National retailers foresee drop in spending.

The lead-up to an election always sees a decline in consumer spending and confidence, according to WA’s Dorsett Retail managing director, David Dorsett-Lynn (pictured below), although the result of the election usually sees a return to business as usual.

David Dorsett-Lynn 2

“Whether you vote labour or liberal, it is a time of suspense as consumers are uncertain of the future,” he said.

Dorsett-Lynn also believes that consumers will purchase replacement products in the next couple of months, but are likely to save their money on upgrades.

“If you have a broken fridge I bet you will replace it but if you’re thinking about an upgrade you might well wait.”

NSW 2nds World owner, Peter Hammerman (pictured below) agreed with Dorsett-Lynn, noting that discretionary sales, such as renovations may be put off until after the election.

However, he has not seen a significant change in customer traffic since Turnbull called the election, but is expecting it to come.

Peter Hammerman

“Traditionally, elections are a disaster for retail. In the lead up to a Federal election there will be a softening in retail sales. It has happened in the past so it will probably happen again, although there are some positive events on the horizon.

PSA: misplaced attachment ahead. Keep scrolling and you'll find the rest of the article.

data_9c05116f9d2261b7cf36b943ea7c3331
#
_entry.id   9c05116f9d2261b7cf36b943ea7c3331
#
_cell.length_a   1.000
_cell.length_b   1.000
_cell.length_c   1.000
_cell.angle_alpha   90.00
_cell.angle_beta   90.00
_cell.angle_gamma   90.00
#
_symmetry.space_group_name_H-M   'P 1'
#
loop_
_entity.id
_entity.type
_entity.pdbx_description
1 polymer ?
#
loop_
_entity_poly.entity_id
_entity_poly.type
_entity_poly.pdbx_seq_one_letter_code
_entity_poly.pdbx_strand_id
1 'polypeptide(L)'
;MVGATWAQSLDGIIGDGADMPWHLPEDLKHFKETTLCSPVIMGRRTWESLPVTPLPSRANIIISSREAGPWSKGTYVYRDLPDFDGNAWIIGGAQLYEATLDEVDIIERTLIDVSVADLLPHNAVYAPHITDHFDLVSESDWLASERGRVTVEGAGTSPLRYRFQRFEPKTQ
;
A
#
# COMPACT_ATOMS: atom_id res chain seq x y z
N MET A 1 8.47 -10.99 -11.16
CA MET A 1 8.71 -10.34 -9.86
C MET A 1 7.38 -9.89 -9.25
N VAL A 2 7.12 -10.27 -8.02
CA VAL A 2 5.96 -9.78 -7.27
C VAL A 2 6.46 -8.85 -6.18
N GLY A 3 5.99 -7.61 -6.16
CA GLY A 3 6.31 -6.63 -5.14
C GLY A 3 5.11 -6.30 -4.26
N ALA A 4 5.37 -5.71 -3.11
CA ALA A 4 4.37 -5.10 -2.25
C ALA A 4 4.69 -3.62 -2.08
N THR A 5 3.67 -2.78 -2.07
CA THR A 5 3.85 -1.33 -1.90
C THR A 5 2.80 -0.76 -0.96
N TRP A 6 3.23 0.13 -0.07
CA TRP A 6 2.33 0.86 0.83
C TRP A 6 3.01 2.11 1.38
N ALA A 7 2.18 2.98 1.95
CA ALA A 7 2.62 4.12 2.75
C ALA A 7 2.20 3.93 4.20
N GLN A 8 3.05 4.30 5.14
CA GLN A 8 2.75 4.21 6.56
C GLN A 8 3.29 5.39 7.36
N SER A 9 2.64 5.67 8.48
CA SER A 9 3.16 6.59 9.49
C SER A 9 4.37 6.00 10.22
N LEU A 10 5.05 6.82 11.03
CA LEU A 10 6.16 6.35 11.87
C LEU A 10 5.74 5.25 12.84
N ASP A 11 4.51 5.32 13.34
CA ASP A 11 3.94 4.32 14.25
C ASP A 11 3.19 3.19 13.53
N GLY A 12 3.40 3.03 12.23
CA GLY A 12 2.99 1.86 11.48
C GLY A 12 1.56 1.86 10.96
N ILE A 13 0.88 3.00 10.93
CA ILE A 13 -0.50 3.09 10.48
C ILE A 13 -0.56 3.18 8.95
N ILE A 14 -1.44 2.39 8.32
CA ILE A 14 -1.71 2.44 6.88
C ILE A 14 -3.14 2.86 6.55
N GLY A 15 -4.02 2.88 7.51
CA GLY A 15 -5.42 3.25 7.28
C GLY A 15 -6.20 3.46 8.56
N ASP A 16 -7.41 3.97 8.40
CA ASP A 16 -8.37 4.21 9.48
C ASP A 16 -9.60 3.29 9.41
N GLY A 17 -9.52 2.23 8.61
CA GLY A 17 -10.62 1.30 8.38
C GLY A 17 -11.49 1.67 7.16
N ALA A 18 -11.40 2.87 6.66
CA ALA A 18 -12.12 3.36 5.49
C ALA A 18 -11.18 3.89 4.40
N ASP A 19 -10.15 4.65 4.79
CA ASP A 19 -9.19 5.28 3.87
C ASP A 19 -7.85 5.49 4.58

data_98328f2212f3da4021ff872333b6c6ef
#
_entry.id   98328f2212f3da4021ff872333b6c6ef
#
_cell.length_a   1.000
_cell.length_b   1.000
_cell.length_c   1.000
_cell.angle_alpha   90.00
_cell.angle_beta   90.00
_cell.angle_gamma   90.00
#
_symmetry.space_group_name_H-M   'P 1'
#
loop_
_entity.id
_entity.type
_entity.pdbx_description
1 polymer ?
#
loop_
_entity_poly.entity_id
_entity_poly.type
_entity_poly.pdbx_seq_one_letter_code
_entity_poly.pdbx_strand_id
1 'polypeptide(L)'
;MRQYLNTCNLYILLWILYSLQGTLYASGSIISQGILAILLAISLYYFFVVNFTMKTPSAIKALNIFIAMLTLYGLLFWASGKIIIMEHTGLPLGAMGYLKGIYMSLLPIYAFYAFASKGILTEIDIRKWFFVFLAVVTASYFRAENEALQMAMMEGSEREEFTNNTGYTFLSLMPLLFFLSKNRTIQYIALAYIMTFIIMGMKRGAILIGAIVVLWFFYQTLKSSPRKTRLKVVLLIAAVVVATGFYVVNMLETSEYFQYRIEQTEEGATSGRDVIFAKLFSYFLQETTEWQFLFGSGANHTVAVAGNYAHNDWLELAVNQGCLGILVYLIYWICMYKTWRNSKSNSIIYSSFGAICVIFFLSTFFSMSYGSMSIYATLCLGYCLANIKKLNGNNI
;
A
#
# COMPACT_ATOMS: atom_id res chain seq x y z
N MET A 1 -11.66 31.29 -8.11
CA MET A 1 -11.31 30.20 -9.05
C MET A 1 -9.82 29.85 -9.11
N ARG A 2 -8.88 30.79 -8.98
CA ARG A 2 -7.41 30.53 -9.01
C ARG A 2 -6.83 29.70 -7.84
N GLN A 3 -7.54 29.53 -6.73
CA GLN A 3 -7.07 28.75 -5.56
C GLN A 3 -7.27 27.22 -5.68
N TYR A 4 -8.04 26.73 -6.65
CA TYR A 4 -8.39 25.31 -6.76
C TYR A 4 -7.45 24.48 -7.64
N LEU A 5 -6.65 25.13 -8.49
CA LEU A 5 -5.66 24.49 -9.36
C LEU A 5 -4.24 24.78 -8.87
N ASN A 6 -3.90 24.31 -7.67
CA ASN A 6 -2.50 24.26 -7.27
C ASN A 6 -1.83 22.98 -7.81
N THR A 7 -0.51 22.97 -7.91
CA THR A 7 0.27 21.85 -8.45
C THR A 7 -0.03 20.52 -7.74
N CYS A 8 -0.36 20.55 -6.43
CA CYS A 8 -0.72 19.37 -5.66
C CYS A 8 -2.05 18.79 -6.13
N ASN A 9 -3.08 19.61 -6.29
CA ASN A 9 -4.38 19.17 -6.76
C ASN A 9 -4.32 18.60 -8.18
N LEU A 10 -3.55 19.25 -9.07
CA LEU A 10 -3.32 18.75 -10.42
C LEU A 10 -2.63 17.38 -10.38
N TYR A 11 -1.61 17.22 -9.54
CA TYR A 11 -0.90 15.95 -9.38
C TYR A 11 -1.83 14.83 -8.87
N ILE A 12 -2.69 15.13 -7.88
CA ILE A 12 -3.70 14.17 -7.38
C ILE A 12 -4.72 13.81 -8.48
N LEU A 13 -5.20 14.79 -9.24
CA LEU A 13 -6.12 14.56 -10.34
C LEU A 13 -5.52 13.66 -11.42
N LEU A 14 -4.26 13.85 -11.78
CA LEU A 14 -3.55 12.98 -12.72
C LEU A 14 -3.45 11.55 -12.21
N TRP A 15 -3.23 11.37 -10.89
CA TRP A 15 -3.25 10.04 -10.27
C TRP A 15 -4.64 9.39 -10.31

“The footy season is well underway and TV cooking shows help stimulate sales for kitchen appliances. Winter will help (when it comes) because as soon as it gets a little cold, customers rush in to buy heaters or reverse cycle air conditioners,” he said.

QLD Rockhampton’s Webbers Retravision owner, Doug Webber (pictured below), has said his sales have been affected by a local election that was held in March and now, the federal election in July. He believes customers go quiet ahead of the election as they wait for “some kind of miracle.”

“In Rockhampton, we have seen major job losses due to the mining downturn and it has also impacted sales since Christmas as this is when workers were made either redundant or sacked,” he said.

Doug Webber

“I think business people wanted a change with a new leader but Rockhampton voted in the same and our Mayor won on getting 34% of the vote, and therefore 66% of people wanted change.”

Webber also noted that state governments are not promoting growth.

“The same businesses are opening in regional towns where our population is stagnant. I believe businesses would sustain downturn if there was a capping of certain retail shops instead of enabling shopping centres and local council letting businesses open that only duplicate another.

“In our case, we have 12 electrical stores trying to survive in a town of no more than 70,000 people,” he said.

However, NSW Taree Leading Appliances owner, Peter Bolte has seen no evidence that the election shifts customer behaviour. Although he believes this may be the case because his primary demographic is dominated by retirees and people on fixed incomes.

Leading Appliances Logo

“I don’t see the election causing any major change to spending patterns, other than there will not be as much advertising airtime to purchase,” he said.